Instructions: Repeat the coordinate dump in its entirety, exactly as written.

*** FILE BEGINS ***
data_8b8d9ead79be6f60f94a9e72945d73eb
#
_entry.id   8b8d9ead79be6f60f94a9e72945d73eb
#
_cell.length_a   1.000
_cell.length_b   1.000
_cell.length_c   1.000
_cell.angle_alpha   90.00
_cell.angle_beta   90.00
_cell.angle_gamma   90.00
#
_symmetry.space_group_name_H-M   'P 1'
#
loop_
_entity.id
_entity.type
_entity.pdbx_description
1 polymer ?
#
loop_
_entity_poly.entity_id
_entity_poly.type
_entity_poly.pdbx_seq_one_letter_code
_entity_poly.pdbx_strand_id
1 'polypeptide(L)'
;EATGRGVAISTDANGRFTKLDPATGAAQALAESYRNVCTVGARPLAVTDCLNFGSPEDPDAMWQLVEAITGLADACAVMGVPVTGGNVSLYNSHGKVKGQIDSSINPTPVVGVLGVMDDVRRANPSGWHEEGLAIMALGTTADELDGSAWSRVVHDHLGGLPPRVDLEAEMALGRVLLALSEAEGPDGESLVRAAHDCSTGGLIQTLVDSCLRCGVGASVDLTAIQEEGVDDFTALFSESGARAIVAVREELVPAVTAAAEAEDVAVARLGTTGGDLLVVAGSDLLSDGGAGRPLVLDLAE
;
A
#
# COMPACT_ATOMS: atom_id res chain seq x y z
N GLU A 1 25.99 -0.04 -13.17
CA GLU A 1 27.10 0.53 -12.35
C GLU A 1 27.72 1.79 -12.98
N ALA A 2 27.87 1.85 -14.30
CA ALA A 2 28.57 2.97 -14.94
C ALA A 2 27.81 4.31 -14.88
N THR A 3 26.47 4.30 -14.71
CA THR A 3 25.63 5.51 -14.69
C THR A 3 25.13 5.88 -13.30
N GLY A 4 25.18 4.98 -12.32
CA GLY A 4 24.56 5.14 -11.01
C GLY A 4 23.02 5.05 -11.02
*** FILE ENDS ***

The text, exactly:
data_8b8d9ead79be6f60f94a9e72945d73eb
#
_entry.id   8b8d9ead79be6f60f94a9e72945d73eb
#
_cell.length_a   1.000
_cell.length_b   1.000
_cell.length_c   1.000
_cell.angle_alpha   90.00
_cell.angle_beta   90.00
_cell.angle_gamma   90.00
#
_symmetry.space_group_name_H-M   'P 1'
#
loop_
_entity.id
_entity.type
_entity.pdbx_description
1 polymer ?
#
loop_
_entity_poly.entity_id
_entity_poly.type
_entity_poly.pdbx_seq_one_letter_code
_entity_poly.pdbx_strand_id
1 'polypeptide(L)'
;EATGRGVAISTDANGRFTKLDPATGAAQALAESYRNVCTVGARPLAVTDCLNFGSPEDPDAMWQLVEAITGLADACAVMGVPVTGGNVSLYNSHGKVKGQIDSSINPTPVVGVLGVMDDVRRANPSGWHEEGLAIMALGTTADELDGSAWSRVVHDHLGGLPPRVDLEAEMALGRVLLALSEAEGPDGESLVRAAHDCSTGGLIQTLVDSCLRCGVGASVDLTAIQEEGVDDFTALFSESGARAIVAVREELVPAVTAAAEAEDVAVARLGTTGGDLLVVAGSDLLSDGGAGRPLVLDLAE
;
A
#
# COMPACT_ATOMS: atom_id res chain seq x y z
N GLU A 1 25.99 -0.04 -13.17
CA GLU A 1 27.10 0.53 -12.35
C GLU A 1 27.72 1.79 -12.98
N ALA A 2 27.87 1.85 -14.30
CA ALA A 2 28.57 2.97 -14.94
C ALA A 2 27.81 4.31 -14.88
N THR A 3 26.47 4.30 -14.71
CA THR A 3 25.63 5.51 -14.69
C THR A 3 25.13 5.88 -13.30
N GLY A 4 25.18 4.98 -12.32
CA GLY A 4 24.56 5.14 -11.01
C GLY A 4 23.02 5.05 -11.02